Beechwood Cemetery

Beechwood Cemetery

Although it was originally established in 1873 as a rural Anglo-Protestant burial ground serving only its immediate environs, Beechwood Cemetery today is a refined and spacious multicultural and multi-faith memorial park where Canadians of all sorts are represented and immortalized together.

Flowers are placed in front of most headstones at Beechwood

Lifelong locals, out-of-towners, and foreign-born citizens are memorialized in equal measure here. Names on the epitaphs are not only of Anglo-Saxon or Francophone heritage, but can be traced to far-off places like Poland, Germany, and Japan, with each having their own specific religious rites to be taken care of. A Chinese pagoda is situated in the centre of the cemetery overlooking a bubbling pond – the cemetery’s website indicates that services are offered in three different dialects of the Chinese language.

The Chinese Pagoda

All strata of Canadians are welcome, and there is no clear delineation between religious faiths or a person’s particular place in the class hierarchy. An artist rests across from a businessman. A 102-year-old woman rests across from a 17-year-old girl.

Headstone of Edith Macham, who lived to 102

Beechwood is home to the National Military Cemetery of Canada, with 12,000 burial plots allotted for active servicemen and women killed in action. General Maurice Baril noted that the military had been given “the high ground of the cemetery, in sight of our Parliament, next to veterans of previous wars and among the thousands of Canadians buried in Beechwood. This is exactly what we want.” Wreaths Across Canada, an organization that acts to honour Canada’s veterans and war dead, has recently put plans into motion to decorate every grave with a memorial wreath. The hope is that the sight of 3,000 wreaths will solidify in the minds of visitors the magnitude of the sacrifice our soldiers have made.

About the Neighbourhood

The Village of Rockcliffe Park

Until 2001, Rockcliffe Park operated as an entity independent from the city, and as such, it retains vestiges of its former self that differentiate it from the rest of Ottawa. The streets are laid out haphazardly; twisting in unorthodox directions, with no through streets and seemingly arbitrary curves and hills. Their arrangement seems to have been based more on the natural geographic features of the underlying landscape, and less on the ease of use of its inhabitants. One residential street splits down the middle and rejoins itself 50 metres later, leaving behind an island of grass, populated with trees and benches for neighbourhood dog-walkers and birdwatchers. One can find many of both roaming the parks, which are well-tended and welcoming to visitors.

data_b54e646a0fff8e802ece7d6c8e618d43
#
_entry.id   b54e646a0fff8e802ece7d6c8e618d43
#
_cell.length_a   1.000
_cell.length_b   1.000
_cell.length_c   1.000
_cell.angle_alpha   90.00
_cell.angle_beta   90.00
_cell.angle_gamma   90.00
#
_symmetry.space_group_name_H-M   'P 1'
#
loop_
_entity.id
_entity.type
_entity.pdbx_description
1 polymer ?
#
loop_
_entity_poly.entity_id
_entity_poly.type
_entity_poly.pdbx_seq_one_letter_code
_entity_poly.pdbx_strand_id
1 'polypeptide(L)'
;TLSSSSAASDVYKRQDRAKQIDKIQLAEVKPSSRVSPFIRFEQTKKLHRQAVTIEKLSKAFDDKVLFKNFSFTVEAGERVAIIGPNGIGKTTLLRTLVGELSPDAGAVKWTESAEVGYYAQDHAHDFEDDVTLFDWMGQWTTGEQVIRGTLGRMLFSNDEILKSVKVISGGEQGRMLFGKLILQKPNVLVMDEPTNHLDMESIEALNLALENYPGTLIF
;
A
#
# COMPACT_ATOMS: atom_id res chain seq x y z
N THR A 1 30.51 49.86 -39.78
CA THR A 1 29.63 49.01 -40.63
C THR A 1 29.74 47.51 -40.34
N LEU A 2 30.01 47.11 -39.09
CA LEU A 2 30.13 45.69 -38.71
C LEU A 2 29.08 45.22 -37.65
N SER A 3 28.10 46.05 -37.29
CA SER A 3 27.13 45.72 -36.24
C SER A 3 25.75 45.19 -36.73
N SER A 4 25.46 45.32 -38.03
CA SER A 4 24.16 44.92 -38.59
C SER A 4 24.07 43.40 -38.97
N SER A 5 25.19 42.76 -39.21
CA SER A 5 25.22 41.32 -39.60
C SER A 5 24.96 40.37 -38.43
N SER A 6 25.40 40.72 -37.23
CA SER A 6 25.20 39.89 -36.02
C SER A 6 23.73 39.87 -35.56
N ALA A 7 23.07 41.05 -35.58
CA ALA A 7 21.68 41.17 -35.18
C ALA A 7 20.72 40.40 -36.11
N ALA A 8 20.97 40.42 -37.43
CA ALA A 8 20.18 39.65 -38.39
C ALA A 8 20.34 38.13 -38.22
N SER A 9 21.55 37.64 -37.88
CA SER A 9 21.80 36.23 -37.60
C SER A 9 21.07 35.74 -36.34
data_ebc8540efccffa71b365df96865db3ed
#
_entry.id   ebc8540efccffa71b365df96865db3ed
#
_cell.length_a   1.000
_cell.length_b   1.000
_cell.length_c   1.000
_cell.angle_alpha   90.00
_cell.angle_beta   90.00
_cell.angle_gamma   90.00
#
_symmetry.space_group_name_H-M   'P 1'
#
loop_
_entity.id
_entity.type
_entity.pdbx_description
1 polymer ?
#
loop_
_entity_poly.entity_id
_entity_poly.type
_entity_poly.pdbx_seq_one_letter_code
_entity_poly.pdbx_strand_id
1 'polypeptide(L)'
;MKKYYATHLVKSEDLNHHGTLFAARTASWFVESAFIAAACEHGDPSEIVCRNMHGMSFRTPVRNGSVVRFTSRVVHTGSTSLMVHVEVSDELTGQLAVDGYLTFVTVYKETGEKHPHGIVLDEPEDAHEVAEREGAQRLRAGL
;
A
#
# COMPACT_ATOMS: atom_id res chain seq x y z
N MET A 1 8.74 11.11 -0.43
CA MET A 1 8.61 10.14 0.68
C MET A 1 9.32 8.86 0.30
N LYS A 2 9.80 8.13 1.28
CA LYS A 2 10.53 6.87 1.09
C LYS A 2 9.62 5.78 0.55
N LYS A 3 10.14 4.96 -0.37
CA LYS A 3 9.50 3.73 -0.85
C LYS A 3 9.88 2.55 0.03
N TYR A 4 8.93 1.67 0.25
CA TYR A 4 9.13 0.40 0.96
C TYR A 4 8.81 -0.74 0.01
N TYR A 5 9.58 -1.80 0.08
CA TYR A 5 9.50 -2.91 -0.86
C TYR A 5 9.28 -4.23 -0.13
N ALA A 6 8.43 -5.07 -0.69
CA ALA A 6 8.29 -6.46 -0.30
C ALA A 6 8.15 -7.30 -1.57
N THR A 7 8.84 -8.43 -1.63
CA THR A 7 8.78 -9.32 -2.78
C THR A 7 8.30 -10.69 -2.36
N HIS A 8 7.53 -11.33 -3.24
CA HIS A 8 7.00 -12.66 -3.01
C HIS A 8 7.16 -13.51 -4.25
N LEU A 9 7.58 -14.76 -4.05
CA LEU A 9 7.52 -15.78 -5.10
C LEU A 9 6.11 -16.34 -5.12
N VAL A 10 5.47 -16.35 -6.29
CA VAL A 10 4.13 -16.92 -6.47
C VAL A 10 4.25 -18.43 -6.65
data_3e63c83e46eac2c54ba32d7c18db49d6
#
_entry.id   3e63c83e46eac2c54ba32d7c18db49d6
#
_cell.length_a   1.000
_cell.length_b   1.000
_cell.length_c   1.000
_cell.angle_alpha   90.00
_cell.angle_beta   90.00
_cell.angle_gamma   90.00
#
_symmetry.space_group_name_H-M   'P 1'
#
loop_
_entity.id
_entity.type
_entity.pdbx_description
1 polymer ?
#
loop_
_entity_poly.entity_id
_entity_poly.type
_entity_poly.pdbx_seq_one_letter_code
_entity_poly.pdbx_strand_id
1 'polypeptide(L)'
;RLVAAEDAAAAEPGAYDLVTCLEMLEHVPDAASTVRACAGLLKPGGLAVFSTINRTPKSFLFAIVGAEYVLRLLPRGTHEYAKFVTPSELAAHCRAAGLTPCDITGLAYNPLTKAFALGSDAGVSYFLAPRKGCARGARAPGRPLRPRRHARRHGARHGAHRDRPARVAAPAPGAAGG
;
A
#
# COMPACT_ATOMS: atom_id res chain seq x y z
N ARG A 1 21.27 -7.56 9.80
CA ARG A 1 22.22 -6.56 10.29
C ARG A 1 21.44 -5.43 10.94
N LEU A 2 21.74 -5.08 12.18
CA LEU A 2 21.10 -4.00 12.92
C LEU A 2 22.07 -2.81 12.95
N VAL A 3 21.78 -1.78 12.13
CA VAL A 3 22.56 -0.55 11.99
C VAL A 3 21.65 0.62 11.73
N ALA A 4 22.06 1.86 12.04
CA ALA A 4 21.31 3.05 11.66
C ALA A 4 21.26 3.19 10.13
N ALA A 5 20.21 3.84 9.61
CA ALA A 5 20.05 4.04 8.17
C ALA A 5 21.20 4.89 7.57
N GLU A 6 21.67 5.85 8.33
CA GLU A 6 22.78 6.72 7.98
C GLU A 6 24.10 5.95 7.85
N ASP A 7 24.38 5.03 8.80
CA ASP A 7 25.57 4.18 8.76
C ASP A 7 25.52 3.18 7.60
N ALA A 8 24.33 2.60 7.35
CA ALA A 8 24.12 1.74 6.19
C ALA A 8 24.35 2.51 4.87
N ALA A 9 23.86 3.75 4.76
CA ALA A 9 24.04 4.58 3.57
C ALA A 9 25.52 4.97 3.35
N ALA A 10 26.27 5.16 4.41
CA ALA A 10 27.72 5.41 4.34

A home facing onto the "island of grass"

Rockcliffe is the most affluent neighbourhood in Ottawa, with the average annual income of its residents double that of the city overall. Many of the homes would be welcome within the pages of Architectural Digest, with parapets and towers and wrought iron gates. There is a private boarding school and several small lakes with restricted access. Stornaway, the home of the leader of the Official Opposition, as well as the residences of many international ambassadors are located here. Kids keep their Fisher Price pedal cars out on their front lawns, adults keep their garage doors open with expensive power tools in clear sight of potential burglars. People here seem to feel safe.

Training apparatus for the Ashbury College football team

The only looming question is how best to expand, with the most viable and contentious option being to convert the old Canadian Forces Base into a new residential area. Whatever the outcome of the dealings are, Rockcliffe Park will remain one of the most quaint and charming areas of the city.